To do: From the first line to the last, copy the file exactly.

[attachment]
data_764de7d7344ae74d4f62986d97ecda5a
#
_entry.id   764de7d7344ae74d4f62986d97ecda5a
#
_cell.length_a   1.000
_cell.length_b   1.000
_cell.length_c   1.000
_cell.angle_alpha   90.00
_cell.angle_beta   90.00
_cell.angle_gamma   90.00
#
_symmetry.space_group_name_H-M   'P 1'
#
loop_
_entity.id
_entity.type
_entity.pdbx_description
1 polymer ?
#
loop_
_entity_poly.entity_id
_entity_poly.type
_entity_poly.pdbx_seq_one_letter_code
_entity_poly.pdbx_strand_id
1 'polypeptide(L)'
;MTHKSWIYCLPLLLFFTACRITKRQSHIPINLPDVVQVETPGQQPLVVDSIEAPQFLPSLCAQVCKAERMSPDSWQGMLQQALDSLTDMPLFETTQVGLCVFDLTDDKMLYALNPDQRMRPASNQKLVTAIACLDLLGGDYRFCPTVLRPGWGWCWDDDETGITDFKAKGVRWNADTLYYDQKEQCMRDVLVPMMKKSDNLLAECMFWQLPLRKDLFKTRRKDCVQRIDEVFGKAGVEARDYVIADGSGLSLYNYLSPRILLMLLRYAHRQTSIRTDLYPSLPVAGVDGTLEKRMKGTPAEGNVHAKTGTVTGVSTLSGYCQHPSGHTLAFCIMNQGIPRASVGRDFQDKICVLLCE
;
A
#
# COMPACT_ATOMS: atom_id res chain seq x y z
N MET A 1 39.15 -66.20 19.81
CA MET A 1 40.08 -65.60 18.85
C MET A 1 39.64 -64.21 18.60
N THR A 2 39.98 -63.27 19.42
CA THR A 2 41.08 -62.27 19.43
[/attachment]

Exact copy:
data_764de7d7344ae74d4f62986d97ecda5a
#
_entry.id   764de7d7344ae74d4f62986d97ecda5a
#
_cell.length_a   1.000
_cell.length_b   1.000
_cell.length_c   1.000
_cell.angle_alpha   90.00
_cell.angle_beta   90.00
_cell.angle_gamma   90.00
#
_symmetry.space_group_name_H-M   'P 1'
#
loop_
_entity.id
_entity.type
_entity.pdbx_description
1 polymer ?
#
loop_
_entity_poly.entity_id
_entity_poly.type
_entity_poly.pdbx_seq_one_letter_code
_entity_poly.pdbx_strand_id
1 'polypeptide(L)'
;MTHKSWIYCLPLLLFFTACRITKRQSHIPINLPDVVQVETPGQQPLVVDSIEAPQFLPSLCAQVCKAERMSPDSWQGMLQQALDSLTDMPLFETTQVGLCVFDLTDDKMLYALNPDQRMRPASNQKLVTAIACLDLLGGDYRFCPTVLRPGWGWCWDDDETGITDFKAKGVRWNADTLYYDQKEQCMRDVLVPMMKKSDNLLAECMFWQLPLRKDLFKTRRKDCVQRIDEVFGKAGVEARDYVIADGSGLSLYNYLSPRILLMLLRYAHRQTSIRTDLYPSLPVAGVDGTLEKRMKGTPAEGNVHAKTGTVTGVSTLSGYCQHPSGHTLAFCIMNQGIPRASVGRDFQDKICVLLCE
;
A
#
# COMPACT_ATOMS: atom_id res chain seq x y z
N MET A 1 39.15 -66.20 19.81
CA MET A 1 40.08 -65.60 18.85
C MET A 1 39.64 -64.21 18.60
N THR A 2 39.98 -63.27 19.42
CA THR A 2 41.08 -62.27 19.43